Cap External Borrowing, Advises Committee on National Economy

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Robert Migadde presenting the committee report to the House urging government to cap her loans for maximum benefit.

Parliament’s Committee on National Economy proposed in a report to cap the minimum amount for external borrowing to above US$20 million to minimise costs related to contracting loans and maximising the benefits.

The report was presented by the committee vice chairperson, Robert Migadde, during a plenary sitting held on Tuesday, 23 August 2022.

“The committee further recommends that government should, in future develop mechanisms of internally financing small scale projects so as to avert future pressures of debt,” read the committee report.

Migadde told the House that the overall performance of the Karamoja Infrastructure Development Phase II (KIDPII) is at zero, as of August 2022 according to a report on the performance of the Euros10 million loan from the Government of Italy meant to fund the project under the Health Sector Development Plan.

Migadde said no loan disbursements have been made by the project financiers, attributed to delays by the finance ministry to put in place key loan effective conditions that would trigger loan disbursement for implementation of the project.

“As a result, the anticipated project objectives, outputs and outcomes have not been met despite the timely approval of this loan by the Parliament of Uganda,” he added.

The committee report revealed that the finance ministry signed the financing agreement without seeking the legal opinion of the Attorney General, in contravention of Article 119 4(b) of the Constitution.

It also revealed that the disbursement of the loan was affected by endless correspondences between different officials from the Attorney General’s office and those from the finance ministry over a two-year period.

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The report made recommendations including holding officials who signed the financing agreement without the Attorney General’s legal opinion, personally responsible for shortcomings in the project delays.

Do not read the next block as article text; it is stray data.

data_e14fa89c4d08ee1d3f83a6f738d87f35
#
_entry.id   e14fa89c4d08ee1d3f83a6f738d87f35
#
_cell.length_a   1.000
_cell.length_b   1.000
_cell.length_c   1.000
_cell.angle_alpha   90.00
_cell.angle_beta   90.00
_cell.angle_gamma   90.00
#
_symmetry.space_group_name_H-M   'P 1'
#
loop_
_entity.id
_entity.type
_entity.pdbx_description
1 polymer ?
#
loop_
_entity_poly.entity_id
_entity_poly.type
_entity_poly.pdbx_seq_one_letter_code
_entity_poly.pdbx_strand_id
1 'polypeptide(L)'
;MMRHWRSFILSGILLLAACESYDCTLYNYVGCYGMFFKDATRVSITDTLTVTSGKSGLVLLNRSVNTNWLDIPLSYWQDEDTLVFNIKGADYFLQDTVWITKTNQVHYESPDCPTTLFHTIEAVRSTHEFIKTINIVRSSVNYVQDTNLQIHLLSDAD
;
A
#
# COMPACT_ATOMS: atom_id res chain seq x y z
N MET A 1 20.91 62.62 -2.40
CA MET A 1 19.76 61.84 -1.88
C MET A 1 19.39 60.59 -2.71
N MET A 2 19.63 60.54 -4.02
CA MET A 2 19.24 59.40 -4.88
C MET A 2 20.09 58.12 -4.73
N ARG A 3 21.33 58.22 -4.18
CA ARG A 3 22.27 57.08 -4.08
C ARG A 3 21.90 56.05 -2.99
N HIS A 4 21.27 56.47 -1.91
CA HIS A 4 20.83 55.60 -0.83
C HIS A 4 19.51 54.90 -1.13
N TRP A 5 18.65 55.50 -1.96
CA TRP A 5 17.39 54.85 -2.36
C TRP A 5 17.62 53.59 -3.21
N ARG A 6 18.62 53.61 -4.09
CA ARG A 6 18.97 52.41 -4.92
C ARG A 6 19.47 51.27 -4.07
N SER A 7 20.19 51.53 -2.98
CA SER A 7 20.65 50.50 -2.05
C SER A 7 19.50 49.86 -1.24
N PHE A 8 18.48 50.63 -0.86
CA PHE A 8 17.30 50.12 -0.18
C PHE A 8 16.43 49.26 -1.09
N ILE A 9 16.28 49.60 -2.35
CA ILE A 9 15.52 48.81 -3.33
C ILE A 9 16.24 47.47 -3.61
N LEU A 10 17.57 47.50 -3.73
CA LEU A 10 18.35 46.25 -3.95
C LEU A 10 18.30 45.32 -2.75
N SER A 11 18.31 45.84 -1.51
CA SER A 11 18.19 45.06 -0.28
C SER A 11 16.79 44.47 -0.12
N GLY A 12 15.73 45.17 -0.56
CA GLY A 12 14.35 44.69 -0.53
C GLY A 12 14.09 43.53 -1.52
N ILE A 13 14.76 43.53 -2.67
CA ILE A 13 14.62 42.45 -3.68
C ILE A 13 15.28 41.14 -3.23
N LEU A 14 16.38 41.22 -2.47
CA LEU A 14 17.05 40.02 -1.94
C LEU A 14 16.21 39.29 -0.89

“The committee further recommends that the finance ministry, the Attorney General and any other ministry relevant to fulfilling the effectiveness conditions of a loan, should form a committee to minimise the bureaucracy in inter-ministerial correspondences,” the report reads.

The Attorney General, Kiryowa Kiwanuka, noted that a lot of time is lost in inter-government departmental communications and letters, but said there are plans to make it smoother.

“We have taken on a new method where we meet physically, go through these processes and then render an opinion after we have discussed them. We are now moving more efficiently than before,” Kiryowa Kiwanuka said.

On the recommendation by the committee for government to absorb financing for small scale projects without borrowing, Deputy Speaker Thomas Tayebwa said it would be expensive in the long run.

“How does government get this money? Some of it is borrowed from the money market at over 15 per cent through bonds and bills. This loan from Italy is one we are getting with no management or commitment fees. This is more less an interest free loan,” Tayebwa noted.

He also told the House that the first batch of Euros5 million of the loan will be released so as to commence implementation of the project.

MPs Rose Obigah of Terego district and Faith Nakut, Napak district called for tracking of projects in the country so as to ensure their effective implementation.

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The Karamoja Infrastructure Development Phase II was designed to address low health care infrastructure distribution, improve the coverage situation, access and quality of healthcare in the region.

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